Safe Money: A Guide to Growing Your Money Safely


There are many safe money sources out there, but not all of them are created equal. Not all of these “safe money” guides give you the full picture or other details that may factor into your financial decisions. For example, many safe money options won’t protect your assets from the effects of inflation. Other safe money options may come with additional risks that their issuers might not tell you upfront.

In this article, we will go over safe money options to grow your retirement savings safe and sound. You have a variety of safe money options to accumulate money for your golden years, but their value can differ based upon your situation, need for liquidity, potential for growth, and more.

Let’s cover more of your safe money options available to you now — and how some safe money vehicles stand out more than others in different ways.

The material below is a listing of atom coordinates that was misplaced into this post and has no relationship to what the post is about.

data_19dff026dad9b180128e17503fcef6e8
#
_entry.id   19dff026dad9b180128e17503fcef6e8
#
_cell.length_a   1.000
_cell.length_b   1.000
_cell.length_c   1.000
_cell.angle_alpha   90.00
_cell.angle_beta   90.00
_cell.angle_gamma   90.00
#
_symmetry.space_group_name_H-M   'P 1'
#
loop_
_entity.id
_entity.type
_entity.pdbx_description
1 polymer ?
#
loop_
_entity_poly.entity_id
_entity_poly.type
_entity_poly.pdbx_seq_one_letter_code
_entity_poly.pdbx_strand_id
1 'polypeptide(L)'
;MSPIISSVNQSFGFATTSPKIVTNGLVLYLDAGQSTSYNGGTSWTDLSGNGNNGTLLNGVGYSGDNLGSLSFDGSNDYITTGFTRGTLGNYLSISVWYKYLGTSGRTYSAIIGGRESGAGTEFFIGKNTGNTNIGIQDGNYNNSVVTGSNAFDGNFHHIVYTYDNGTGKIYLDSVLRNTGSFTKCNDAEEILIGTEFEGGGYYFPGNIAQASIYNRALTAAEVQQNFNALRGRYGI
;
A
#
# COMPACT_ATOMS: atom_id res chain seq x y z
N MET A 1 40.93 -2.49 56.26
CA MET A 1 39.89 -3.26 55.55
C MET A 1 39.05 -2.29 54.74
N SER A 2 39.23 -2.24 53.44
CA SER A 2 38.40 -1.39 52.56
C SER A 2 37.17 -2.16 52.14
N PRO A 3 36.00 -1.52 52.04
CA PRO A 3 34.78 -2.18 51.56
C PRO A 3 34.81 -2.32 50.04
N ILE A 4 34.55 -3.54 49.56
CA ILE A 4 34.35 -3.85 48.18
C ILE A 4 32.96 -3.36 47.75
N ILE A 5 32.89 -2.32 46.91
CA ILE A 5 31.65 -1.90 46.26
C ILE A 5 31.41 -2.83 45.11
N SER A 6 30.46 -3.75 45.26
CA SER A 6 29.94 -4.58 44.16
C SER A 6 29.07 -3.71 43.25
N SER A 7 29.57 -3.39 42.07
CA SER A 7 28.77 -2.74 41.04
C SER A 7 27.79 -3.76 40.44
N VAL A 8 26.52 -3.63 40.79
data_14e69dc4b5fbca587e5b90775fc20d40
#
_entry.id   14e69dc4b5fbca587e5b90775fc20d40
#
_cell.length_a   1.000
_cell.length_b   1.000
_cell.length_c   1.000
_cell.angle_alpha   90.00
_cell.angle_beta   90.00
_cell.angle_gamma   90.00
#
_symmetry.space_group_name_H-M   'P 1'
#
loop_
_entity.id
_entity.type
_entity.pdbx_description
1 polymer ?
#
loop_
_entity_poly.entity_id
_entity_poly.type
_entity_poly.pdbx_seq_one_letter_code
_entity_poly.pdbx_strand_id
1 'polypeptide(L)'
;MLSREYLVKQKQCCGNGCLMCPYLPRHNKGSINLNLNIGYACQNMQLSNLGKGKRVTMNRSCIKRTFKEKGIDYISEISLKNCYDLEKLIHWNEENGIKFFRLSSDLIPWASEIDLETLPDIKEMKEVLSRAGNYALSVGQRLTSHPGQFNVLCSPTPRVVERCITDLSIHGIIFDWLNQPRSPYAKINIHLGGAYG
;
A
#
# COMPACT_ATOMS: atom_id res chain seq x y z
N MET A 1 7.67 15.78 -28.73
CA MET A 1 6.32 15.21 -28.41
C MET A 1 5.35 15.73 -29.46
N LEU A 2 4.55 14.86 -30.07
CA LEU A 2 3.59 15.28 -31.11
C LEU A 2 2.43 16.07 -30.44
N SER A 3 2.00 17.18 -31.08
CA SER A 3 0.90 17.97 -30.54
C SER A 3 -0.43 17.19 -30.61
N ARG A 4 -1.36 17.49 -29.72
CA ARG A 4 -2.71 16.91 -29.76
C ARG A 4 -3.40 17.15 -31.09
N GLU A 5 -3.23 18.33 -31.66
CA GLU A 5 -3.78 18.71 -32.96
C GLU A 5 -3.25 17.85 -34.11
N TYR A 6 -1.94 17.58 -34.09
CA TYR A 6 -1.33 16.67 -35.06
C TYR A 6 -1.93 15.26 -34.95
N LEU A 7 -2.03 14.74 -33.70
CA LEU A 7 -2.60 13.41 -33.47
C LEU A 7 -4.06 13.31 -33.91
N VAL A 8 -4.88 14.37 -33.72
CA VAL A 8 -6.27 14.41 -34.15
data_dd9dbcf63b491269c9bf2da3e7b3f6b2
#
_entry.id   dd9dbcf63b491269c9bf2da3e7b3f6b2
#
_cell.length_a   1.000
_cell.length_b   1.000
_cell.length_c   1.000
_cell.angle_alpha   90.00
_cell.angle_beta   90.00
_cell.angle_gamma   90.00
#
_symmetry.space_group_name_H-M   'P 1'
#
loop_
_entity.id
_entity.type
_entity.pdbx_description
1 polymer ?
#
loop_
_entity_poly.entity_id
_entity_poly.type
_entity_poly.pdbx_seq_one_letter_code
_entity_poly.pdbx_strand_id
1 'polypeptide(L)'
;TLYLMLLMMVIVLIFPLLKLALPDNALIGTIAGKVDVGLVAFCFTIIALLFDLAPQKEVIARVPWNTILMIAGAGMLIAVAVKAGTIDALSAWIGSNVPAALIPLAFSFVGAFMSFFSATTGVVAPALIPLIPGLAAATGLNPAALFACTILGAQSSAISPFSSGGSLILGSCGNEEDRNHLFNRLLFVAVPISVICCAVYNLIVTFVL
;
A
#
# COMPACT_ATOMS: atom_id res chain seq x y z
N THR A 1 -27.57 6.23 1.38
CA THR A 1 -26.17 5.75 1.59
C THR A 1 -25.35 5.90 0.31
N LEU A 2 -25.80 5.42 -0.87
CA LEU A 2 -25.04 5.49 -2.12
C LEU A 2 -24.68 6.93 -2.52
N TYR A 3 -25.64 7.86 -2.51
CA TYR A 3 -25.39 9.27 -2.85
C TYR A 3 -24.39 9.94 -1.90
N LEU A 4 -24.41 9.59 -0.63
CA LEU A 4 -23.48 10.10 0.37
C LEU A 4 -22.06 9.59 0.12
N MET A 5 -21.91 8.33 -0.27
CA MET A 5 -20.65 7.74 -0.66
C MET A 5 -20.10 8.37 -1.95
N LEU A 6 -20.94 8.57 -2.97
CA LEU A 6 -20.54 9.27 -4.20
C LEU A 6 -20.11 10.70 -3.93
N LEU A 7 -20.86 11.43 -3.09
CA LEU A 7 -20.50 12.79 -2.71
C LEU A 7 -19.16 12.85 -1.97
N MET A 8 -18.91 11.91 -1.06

What Is Safe Money?

Safe money isn’t a specific asset class in and of itself. Instead, it’s a financial philosophy that focuses on the growth of your money while also preserving your hard-earned savings against market risk.

In a word, safe money is all about low-market-risk growth. The goal of safe money is for your money to grow but not suffer losses.

With that being so, most safe money vehicles bring you reasonable growth potential but also come with low risk. Some examples of safe money solutions include fixed annuities, fixed index annuities, government bonds, investment-grade corporate bonds, and other fixed-interest assets.

How Does Safe Money Work?

Safe money is about growing assets with minimal risk. Safe money retirement savers generally look for low-risk places to grow their money with principal protection. They may also seek safe money instruments for other reasons, including guaranteed income for a set period or life.

Safe money involves putting your money in a variety of generally low-risk assets that have little volatility, meaning your original investment is preserved. Some safe money assets have grown more than others, so it pays to look at their historical performance before deciding on which assets to commit your money to. Keep in mind that historical results may not represent future results as well.